Grupo Fantasma: Existential Review
I have a love/hate relationship with Latin music. Well, maybe hate is too strong a word. Call it a love/meh relationship. On one hand much of the “Latin Sound” I hear comes from the Twin Cities radio station Radio Rey, a station seemingly dedicated to playing what sounds like an endless accordion loop (if I sound bitter it might be because the roofers working on my neighbor’s house share a singular dedication to Radio Rey – 24 hours a day 7 days a week). On the other hand you have a whole world of Salsa, Cumbia, Bolero, Mambo, Afro-Cuban, and endless other styles that are every bit as innovative and interesting as any other kind of music you can hear elsewhere. And one of those bands that falls far from the “meh” category is Austin’s Grupo Fantasma. The eleven piece band has been playing inventive Latin music for the better part of a decade now – a gig that has earned them bona fides from guys like Prince and Britt Daniel – both of whom regularly request that Grupo back them up onstage. Grupo recently released their fifth studio album Existential, which is an advised listen for a music fan of any stripe.
Existential blends a whirlwind of musical styles together into a melting pot of upbeat, highly danceable tunes. The leadoff track “Realizando” incorporates a straight up funk rhythm with a blaring brass section with squalling psychedelic guitar accents. “Sacatelo Bailando” blends Tito Puente era Salsa with a fiery guitar line that recalls Carlos Santana. West African sounding guitar even shows up in tracks like “Hijo,” lending an afrobeat influence to the tune’s reggae meets tropicalia sound. The record is overwhelmingly hip friendly with most of the tunes taking on dance rhythms that defy the body’s ability to keep still. Even slow burners like “Juan Tenorio” are instant toe tappers. And when the band really lets loose, such as in the sizzling brass of “Calor” or the psychedelic funk odyssey “Telarana,” dancing isn’t so much a suggestion as it is an order.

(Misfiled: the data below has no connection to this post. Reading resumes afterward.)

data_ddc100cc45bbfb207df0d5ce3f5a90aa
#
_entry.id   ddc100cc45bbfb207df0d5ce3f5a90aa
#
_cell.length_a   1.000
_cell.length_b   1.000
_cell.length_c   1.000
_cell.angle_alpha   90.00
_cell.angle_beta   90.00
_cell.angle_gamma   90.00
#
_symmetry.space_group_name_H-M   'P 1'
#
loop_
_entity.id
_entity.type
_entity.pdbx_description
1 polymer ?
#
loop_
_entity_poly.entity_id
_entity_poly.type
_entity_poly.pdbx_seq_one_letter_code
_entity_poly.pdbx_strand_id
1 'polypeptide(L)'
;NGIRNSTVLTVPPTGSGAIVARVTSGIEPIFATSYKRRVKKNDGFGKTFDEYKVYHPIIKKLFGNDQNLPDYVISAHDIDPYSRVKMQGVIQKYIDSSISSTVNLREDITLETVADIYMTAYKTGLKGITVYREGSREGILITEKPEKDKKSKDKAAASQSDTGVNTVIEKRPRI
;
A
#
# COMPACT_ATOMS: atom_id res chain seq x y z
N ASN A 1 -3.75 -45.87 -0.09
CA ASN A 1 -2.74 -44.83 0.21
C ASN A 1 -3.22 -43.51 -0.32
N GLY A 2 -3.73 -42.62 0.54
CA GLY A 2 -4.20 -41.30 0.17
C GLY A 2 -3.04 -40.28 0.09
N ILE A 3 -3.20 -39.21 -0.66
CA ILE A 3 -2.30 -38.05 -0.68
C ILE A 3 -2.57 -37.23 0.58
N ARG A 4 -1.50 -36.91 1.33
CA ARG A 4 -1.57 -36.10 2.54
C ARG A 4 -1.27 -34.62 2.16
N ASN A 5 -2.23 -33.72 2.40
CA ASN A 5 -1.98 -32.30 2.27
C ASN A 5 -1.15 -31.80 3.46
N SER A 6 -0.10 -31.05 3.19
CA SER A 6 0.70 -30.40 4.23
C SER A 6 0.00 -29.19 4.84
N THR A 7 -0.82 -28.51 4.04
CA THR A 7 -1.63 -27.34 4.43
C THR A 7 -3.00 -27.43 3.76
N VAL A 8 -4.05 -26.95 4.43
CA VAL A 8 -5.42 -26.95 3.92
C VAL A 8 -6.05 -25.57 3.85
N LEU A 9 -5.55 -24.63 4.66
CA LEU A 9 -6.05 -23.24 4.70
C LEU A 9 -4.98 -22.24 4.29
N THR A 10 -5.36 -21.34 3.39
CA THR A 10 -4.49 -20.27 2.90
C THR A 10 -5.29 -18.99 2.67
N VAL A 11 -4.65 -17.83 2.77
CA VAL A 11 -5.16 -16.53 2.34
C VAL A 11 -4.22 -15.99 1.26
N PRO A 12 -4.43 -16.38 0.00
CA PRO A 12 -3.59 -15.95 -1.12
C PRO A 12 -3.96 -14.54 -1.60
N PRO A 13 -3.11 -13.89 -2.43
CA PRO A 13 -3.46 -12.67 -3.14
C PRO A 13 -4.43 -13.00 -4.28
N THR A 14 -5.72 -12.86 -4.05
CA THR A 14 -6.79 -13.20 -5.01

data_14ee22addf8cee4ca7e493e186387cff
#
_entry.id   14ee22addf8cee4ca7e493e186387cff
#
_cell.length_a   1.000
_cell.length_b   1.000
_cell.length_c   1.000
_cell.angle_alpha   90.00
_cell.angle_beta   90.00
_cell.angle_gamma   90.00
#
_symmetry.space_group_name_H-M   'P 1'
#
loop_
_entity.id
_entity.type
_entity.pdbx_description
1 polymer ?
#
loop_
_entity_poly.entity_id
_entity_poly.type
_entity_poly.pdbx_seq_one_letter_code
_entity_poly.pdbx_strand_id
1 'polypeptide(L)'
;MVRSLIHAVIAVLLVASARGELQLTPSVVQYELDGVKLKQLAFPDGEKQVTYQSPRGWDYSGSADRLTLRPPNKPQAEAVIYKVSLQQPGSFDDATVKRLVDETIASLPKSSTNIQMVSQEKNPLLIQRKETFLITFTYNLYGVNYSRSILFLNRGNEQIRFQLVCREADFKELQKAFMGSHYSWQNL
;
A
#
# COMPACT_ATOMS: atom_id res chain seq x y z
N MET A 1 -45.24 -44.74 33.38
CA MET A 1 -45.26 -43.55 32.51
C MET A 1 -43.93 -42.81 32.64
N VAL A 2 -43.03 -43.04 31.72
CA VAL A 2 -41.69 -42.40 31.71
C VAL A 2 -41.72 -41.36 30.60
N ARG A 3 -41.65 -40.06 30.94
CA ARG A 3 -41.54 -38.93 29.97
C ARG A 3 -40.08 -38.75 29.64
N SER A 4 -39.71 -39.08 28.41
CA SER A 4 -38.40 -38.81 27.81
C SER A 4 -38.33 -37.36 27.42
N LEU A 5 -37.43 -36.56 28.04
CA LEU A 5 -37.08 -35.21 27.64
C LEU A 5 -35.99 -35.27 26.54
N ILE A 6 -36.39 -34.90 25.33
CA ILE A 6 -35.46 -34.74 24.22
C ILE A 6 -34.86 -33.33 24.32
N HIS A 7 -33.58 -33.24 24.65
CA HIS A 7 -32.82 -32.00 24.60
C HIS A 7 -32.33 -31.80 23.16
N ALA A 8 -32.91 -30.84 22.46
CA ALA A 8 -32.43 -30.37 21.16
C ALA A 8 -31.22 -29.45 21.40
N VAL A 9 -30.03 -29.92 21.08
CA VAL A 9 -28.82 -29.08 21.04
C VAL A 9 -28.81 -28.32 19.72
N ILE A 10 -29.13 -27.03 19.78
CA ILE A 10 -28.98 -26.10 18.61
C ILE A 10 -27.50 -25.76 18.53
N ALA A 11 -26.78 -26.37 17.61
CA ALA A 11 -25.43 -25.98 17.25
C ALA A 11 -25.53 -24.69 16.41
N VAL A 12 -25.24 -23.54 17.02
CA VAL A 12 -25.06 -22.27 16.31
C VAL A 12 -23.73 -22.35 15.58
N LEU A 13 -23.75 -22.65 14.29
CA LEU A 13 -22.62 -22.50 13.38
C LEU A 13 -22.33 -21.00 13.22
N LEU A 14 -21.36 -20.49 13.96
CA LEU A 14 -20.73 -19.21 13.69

Grupo Fantasma will be playing songs off of Existential and more on their national tour, which just so happens to stop at our very own Cedar Cultural Center this Thursday. Grupo’s live performances are supposed to be legendary so I would encourage you to make it down if you can. Don’t be afraid of the “World Music” title or tenuous connection to the kind of music they play on Radio Rey – these guys have a sound that should appease any music fan, Latin or otherwise.
— Jon Behm
Grupo Fantasma: Site